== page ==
Death of a Salesman

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Date Submitted: 09/08/2016 10:45 PM

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The Tragedy of a Salesman

The Death of a Salesman was a dramatic play written by Arthur Miller in 1949. It is often considered to be one of the greatest American plays ever written or performed. Death of a Salesman was also turned into a movie version of the play almost a decade later due to its success. In addition, the play also won Arthur Miller the Pulitzer prize in 1949. In literature, tragedies are most commonly featured in dramatic works to explore the idea of human suffering in order to connect with the audience and gain the sympathy of the crowd. This type of literary genre contains a tragic hero, who encounters an event, or possesses a tragic flaw, that will inevitably led to the downfall of that character. Miller’s play is considered to fulfill the genre of a tragedy as Willy Loman, the main character, plays the role of a lowly salesman and the tragic hero. Miller directly uses the plot of the play to portray a modern day tragedy that mirrors the traditional misfortune of one character.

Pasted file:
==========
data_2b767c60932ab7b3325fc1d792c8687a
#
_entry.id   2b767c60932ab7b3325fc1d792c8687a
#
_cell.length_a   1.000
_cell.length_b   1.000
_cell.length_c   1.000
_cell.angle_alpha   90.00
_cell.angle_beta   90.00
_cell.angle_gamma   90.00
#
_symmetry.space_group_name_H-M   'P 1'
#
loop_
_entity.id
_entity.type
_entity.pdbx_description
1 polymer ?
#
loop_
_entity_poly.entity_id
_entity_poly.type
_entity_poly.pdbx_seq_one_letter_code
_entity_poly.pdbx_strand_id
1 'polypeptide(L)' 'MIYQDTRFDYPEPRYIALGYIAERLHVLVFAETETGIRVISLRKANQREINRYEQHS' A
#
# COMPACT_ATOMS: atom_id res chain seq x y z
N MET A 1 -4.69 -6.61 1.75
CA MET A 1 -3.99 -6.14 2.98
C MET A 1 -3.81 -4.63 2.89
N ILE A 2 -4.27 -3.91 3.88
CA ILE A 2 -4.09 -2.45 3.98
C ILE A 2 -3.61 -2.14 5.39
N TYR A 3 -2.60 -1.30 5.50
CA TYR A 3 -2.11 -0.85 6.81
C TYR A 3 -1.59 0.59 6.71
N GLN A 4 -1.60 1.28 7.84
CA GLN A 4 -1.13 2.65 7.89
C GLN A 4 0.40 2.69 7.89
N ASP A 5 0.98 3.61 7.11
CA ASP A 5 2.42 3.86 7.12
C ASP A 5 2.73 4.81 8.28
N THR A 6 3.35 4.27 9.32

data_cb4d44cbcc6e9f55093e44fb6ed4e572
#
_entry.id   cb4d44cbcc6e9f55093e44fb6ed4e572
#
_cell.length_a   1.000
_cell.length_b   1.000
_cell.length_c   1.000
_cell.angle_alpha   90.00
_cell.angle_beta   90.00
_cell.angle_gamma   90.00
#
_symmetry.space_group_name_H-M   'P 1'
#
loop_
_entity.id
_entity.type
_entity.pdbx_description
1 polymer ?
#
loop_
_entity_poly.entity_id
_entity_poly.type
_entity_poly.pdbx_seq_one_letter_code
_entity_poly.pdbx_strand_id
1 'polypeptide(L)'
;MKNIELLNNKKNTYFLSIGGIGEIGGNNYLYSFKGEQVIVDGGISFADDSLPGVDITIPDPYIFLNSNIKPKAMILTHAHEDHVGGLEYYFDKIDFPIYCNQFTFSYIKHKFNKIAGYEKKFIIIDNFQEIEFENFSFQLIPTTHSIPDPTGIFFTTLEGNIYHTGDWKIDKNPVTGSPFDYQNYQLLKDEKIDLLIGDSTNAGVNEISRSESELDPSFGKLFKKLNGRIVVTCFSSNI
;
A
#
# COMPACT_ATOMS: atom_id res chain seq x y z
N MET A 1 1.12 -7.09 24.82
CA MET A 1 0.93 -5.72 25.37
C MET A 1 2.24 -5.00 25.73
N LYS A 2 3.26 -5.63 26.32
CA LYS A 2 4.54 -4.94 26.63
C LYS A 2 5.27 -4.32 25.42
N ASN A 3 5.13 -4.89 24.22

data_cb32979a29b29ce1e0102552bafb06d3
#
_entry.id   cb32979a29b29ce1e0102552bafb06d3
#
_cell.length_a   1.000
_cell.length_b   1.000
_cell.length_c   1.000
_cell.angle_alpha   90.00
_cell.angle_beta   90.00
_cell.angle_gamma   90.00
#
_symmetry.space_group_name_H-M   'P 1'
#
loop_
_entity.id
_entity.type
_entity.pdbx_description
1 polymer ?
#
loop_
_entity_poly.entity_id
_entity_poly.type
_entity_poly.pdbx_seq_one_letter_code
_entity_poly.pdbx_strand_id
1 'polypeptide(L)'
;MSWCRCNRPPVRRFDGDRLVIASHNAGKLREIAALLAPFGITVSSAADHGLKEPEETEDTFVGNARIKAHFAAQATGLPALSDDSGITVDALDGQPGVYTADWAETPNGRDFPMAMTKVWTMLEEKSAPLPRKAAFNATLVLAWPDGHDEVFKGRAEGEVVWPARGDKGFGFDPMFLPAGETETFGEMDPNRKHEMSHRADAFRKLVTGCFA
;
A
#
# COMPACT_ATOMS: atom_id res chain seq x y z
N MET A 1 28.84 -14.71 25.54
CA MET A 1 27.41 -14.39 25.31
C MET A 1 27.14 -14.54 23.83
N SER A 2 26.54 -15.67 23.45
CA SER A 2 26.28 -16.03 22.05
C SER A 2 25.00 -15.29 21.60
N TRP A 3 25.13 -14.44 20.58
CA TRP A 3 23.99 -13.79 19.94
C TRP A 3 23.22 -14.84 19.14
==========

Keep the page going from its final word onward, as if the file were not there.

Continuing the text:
In Death of a Salesman, the lead character, Willy Loman, is a traveling salesman that believes in the true American Dream and striving for success ("Death of a Salesman."). However, as the play unravels, it reveals Willy’s tragic flaw and emotional instability. Willy’s two sons, Biff and Happy, have not fulfilled their father’s hopes in becoming even better salesmen than he was. Biff is challenged to confront his failures in a way that neither his brother nor father have had to face. The first act of the play is mainly focused on Biff’s frustration with his profession and the financial situation that Willy has caused. Throughout the play, it is understood that there is tension between the relationships of Willy and Biff after Willy realizes that his own son does not want to follow in his footsteps in becoming a salesman. Miller uses literary devices, such as flashbacks, to shed light on the emotional instability of Willy that will lead to his untimely demise. Willy’s...